Jim in San Marcos said...

Hi Real Deal

Looks like I made another oops. Naturally I will sneak into the blog and change it.

Thanks for pointing it out.

Jim in San Marcos said...

Hi Z

The inflation that Carter got blamed for started back in the late 60’s with the Viet Nam war. If you ever take an economics course they use the model guns and butter. You can buy all guns or all butter. The happy medium is half guns and half butter. During those 15 years the government bought them both to the max. Inflation is a tax. It’s kind of like how manufactures cut costs of cereal, the box size and the price are the same, there is just less in it. Inflation was at 20%. So if you used the rule of 72 and divided the interest rate into it, it took 3.6 years to double your money. Not bad, at todays 3% it takes 24 years, go figure!

I also was thinking that the Congress would spend its way out of the housing crisis and buy votes with this 150 billion dollar refund. The trouble is, I don’t think they have enough time.

It looks like Fannie Mae is going to need a big cash infusion before June, more on this tomorrow.

A lot of what I poke fun at with Congress, is the fixed costs we have to contend with and their blind eye towards the obvious inflationary nature of their actions. To them the word “responsibility” is not something that they can be held accountable to from a political perspective. The people that feel the most pain in this mess, are the savers who are approaching retirement.

Anonymous said...

The past few weeks have been stressful for my savings account.

When Benny Boy started slashing away at interest rates, I had to scramble to get my savings moved into CD's, or else risk earning 1% when the Fed is done. I was fortunate; I got into a CD at 4.8% before the banks slashed rates too (literally within hours).

How low can/will the Fed drive interest rates?

Jim in San Marcos said...

Hi Anon

I don't think that interest rates are the real concern right now, it's the inflation rate that is the killer. The real kicker is how long is your money tied up to get the higher rate? I'm getting about 3% on a 6 month CD. At that rate, it will take me 24 years to double my money. I'm just not that patient.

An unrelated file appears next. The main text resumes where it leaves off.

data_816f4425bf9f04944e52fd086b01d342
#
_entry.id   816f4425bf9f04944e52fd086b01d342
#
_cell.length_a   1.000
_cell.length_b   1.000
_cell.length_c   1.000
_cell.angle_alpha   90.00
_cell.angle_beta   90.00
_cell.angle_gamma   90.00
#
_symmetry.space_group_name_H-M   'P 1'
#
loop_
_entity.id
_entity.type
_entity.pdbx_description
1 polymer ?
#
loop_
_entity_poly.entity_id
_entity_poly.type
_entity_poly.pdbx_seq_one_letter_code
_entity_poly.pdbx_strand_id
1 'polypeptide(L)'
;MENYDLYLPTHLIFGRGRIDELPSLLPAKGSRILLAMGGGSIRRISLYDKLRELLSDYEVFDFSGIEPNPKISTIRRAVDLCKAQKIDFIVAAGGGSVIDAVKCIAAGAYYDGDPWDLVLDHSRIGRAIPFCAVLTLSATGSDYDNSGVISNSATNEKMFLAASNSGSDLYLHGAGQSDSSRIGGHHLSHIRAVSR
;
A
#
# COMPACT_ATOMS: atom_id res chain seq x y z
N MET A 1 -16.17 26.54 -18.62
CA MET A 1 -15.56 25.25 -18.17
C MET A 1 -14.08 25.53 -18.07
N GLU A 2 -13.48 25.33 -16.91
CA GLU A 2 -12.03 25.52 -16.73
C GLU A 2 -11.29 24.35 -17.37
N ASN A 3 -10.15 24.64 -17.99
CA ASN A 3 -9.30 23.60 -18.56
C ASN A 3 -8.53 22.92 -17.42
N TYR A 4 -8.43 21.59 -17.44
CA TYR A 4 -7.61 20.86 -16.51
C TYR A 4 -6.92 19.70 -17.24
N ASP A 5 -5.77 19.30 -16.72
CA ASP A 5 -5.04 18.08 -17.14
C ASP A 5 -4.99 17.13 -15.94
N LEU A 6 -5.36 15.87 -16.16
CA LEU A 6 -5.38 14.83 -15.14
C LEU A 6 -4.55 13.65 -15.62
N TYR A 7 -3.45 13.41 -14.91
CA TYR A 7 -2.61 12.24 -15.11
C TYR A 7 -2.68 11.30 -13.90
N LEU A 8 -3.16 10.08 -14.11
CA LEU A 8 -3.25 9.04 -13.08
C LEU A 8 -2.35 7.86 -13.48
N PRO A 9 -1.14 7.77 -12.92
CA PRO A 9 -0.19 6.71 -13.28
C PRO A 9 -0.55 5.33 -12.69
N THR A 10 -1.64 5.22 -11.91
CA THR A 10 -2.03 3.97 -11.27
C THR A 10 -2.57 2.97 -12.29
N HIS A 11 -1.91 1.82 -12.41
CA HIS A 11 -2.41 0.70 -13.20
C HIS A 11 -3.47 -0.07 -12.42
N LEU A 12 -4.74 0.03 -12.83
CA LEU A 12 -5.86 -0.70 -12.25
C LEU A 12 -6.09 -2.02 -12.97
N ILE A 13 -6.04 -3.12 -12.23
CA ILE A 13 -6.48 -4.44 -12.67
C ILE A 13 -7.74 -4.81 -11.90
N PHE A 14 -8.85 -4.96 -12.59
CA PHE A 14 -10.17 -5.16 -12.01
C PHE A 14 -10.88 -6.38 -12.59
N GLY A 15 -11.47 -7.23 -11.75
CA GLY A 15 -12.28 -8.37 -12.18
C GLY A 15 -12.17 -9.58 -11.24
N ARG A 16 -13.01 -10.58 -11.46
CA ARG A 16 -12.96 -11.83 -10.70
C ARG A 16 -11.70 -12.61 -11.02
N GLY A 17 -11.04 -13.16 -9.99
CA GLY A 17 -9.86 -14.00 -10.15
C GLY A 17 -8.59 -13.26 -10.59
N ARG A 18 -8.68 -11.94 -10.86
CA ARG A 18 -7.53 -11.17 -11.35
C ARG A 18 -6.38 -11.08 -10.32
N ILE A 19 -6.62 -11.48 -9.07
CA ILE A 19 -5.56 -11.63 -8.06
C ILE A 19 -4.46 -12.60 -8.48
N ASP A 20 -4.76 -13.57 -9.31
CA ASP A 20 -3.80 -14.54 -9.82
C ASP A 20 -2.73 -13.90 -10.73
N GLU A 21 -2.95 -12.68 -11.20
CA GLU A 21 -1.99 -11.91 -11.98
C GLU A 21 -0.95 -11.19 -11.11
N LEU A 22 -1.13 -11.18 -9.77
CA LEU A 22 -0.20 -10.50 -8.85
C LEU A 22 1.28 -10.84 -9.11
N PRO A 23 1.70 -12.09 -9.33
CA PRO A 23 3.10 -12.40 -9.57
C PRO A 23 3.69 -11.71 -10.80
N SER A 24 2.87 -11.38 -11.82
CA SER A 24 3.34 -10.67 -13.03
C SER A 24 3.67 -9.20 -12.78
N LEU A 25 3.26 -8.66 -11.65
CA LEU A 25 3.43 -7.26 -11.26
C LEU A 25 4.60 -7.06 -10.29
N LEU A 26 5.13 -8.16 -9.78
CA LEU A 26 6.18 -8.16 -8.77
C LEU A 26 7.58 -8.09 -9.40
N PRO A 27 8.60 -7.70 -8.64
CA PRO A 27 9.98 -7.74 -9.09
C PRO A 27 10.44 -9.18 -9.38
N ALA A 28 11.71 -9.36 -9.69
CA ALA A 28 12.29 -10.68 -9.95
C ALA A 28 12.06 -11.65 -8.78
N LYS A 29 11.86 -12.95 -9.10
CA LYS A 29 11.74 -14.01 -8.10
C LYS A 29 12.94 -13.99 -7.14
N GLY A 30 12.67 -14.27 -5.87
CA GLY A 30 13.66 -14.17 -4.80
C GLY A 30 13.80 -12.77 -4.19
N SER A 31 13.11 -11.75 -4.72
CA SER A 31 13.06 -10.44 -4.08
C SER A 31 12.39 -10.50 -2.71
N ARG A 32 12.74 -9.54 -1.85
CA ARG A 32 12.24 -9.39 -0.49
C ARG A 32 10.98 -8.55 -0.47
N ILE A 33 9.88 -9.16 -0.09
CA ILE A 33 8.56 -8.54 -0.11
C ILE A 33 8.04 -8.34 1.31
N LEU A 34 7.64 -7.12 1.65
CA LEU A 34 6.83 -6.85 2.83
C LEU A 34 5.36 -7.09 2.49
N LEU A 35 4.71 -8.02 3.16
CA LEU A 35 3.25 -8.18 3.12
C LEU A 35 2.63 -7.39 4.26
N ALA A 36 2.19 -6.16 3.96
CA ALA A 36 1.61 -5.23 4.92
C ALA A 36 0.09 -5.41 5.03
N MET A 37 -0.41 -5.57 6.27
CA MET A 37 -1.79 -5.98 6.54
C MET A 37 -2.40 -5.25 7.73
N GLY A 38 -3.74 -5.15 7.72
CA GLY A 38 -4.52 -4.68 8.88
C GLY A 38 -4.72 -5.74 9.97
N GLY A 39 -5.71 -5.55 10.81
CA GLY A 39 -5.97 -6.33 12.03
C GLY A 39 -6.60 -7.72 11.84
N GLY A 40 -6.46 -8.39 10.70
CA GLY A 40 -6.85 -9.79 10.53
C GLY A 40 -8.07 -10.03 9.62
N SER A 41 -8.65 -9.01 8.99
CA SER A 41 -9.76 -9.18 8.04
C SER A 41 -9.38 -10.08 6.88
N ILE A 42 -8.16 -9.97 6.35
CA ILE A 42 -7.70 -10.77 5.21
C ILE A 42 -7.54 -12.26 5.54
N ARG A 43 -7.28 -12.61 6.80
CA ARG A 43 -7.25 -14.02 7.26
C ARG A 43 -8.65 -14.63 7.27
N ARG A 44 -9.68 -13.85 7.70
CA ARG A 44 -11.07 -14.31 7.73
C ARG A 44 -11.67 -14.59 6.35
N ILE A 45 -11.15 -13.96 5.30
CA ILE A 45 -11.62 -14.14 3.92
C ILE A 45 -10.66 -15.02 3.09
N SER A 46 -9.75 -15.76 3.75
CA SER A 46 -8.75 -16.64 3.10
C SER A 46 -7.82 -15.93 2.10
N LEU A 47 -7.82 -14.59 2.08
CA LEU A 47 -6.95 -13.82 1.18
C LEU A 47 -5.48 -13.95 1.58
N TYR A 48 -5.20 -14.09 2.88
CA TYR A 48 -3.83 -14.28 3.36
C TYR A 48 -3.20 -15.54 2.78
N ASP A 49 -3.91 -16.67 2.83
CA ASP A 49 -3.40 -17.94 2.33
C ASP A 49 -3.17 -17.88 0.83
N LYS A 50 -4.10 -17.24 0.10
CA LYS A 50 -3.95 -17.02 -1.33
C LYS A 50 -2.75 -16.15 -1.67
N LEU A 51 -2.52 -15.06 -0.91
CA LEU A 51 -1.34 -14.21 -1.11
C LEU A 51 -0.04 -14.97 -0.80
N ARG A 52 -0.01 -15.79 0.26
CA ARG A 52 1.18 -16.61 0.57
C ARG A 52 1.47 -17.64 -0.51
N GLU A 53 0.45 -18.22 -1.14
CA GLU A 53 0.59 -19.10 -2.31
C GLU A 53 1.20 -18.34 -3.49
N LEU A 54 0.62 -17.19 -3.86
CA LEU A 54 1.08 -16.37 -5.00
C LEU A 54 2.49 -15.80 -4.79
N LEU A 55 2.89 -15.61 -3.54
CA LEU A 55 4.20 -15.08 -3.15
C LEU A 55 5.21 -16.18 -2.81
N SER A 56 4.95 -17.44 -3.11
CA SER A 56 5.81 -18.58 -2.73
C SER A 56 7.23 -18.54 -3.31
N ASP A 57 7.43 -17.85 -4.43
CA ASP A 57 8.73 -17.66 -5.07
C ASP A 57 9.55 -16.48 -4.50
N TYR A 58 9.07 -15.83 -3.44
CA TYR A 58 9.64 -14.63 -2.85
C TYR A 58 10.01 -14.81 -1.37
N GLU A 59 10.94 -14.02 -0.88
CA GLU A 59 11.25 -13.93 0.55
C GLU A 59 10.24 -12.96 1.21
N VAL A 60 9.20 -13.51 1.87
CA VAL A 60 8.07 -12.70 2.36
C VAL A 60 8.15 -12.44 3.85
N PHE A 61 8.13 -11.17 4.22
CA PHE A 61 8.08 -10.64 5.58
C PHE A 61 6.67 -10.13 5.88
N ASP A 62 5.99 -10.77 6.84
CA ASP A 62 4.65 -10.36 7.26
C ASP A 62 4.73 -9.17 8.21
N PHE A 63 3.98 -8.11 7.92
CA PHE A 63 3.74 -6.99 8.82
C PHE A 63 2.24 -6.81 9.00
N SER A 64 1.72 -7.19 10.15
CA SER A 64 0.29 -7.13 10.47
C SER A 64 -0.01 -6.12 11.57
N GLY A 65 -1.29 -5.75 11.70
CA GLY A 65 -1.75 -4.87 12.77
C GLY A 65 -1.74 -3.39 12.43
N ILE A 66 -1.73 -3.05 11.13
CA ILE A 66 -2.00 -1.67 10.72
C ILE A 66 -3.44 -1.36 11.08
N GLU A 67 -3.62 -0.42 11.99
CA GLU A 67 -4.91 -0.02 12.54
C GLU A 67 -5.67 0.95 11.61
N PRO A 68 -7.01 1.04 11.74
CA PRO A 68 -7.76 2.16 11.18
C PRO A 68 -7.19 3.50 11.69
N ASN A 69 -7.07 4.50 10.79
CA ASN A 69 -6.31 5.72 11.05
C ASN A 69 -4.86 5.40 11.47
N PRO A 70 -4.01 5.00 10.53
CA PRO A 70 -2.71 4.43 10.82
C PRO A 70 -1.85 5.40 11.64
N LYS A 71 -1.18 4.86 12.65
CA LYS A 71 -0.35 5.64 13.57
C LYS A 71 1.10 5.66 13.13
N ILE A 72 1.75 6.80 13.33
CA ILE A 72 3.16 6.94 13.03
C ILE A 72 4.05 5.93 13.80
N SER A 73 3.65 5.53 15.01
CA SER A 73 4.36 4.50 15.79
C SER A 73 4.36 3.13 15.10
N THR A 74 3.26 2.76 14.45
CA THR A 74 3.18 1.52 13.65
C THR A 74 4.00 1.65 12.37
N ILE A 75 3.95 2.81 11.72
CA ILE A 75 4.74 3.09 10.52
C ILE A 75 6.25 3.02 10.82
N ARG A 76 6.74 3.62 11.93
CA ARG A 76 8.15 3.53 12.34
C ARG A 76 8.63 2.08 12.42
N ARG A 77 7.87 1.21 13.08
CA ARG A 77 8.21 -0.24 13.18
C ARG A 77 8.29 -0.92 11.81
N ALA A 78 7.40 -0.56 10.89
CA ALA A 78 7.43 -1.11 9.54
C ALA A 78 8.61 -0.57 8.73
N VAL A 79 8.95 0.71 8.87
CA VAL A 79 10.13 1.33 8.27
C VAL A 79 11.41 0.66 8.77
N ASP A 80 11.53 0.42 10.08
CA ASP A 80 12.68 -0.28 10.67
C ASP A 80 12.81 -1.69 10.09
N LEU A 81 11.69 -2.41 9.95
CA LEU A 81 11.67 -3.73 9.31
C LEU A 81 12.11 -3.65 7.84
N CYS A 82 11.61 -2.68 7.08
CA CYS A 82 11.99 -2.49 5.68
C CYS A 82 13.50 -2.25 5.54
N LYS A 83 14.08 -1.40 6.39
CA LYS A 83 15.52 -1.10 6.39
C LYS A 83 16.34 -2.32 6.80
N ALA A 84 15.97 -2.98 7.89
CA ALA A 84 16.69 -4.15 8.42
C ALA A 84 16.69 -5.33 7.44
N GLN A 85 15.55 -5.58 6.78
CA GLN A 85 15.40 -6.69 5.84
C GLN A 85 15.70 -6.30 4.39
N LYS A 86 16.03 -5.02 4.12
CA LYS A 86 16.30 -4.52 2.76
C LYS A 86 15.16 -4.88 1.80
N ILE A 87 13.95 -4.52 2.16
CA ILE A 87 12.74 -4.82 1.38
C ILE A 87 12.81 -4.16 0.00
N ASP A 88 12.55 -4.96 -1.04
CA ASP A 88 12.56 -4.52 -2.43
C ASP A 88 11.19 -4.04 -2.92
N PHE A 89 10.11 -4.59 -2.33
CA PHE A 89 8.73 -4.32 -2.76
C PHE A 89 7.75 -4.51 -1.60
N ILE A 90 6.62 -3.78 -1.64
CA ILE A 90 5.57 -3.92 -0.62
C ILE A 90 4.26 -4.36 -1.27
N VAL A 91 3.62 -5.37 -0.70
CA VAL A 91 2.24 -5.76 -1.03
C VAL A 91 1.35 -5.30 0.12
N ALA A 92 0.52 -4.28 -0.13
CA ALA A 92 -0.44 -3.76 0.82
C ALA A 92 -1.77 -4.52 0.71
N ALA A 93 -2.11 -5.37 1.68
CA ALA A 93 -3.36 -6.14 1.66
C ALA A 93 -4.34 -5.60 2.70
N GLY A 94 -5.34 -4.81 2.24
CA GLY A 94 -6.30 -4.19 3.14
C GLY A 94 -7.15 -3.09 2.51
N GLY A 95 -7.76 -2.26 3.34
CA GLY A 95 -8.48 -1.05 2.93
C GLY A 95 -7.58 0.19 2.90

With an implied inflation rate of about 10%, there is very little incentive to save money in a bank. As rates go down, people will spend it now. The trouble is the game may be about to change again.

The housing bubble popped and stranded the speculators. I see the credit card bubble as next in line, so having some cash on hand leaves room to take advantage of possible future bargains. At present, keeping money in a savings account at these rates considering inflation for the long term, will eat you alive.

I would expect, with contraction of the money supply, interest rates would rise and they haven't. It could be a wrong assumption on my part that the money supply is contracting (if the printing presses are rolling).

This mess isn't going to wait for the election to be over, something will come unglued in the near future.

As for the Fed and the Treasury controlling the interest rates, they can't do that, but they do have a say in what the inflation rate is. So far the stock market loves it! Now that couldn't be a bubble, could it????

Frank said...


As someone who remembers the Carter administration all-too-clearly (I voted for him the first time, not the second), IMO Jim is right that Carter did get some blame for the inflation kicked off by Nixon (and Johnson's Guns-and-Butter, for that matter).

However, IMO no way was inflation the primary reason for his loss. His personal style (blaming the country for "malaise") combined with major international issues (admitted failure/surprise with Soviet invasion of Afghanistan, mentioning asking his daughter for foreign affairs advice, loss of Iram to theocracy, long, drawn out Iran hostage situation, failure of Desert One) -- all of these combined with the galloping inflation to exhaust US voters with him.

Agreed, though, that he pretty unfairly caught the blame for most of the economic considerations.

Jim in San Marcos said...

Hi Frank

Jimmy Carter never met my expectations as a strong president, but a Nobel Peace Prize is one hell of an accomplishment.

I do try to keep this blog out of the political arena, there can be no real winners.

Thank you for your comments

Mammoth said...

"Inflation is bad for retirees; their hard earned money saved over 40 years is worth less. It rewards borrowers; hard earned money is paid back with inflated dollars."
One only gets an advantage by paying back a loan in inflated if his wages have also inflated.

And wages are not inflating today.

Jim in San Marcos said...

Hi Mammoth

Your right it sucks twice as bad, without a pay raise to keep up with inflation.

You still pay off the loan in cheaper dollars, you just got an invisible pay cut.

Deflation is just around the corner. That's after you've lost your job, so be careful.

Thank you for your comments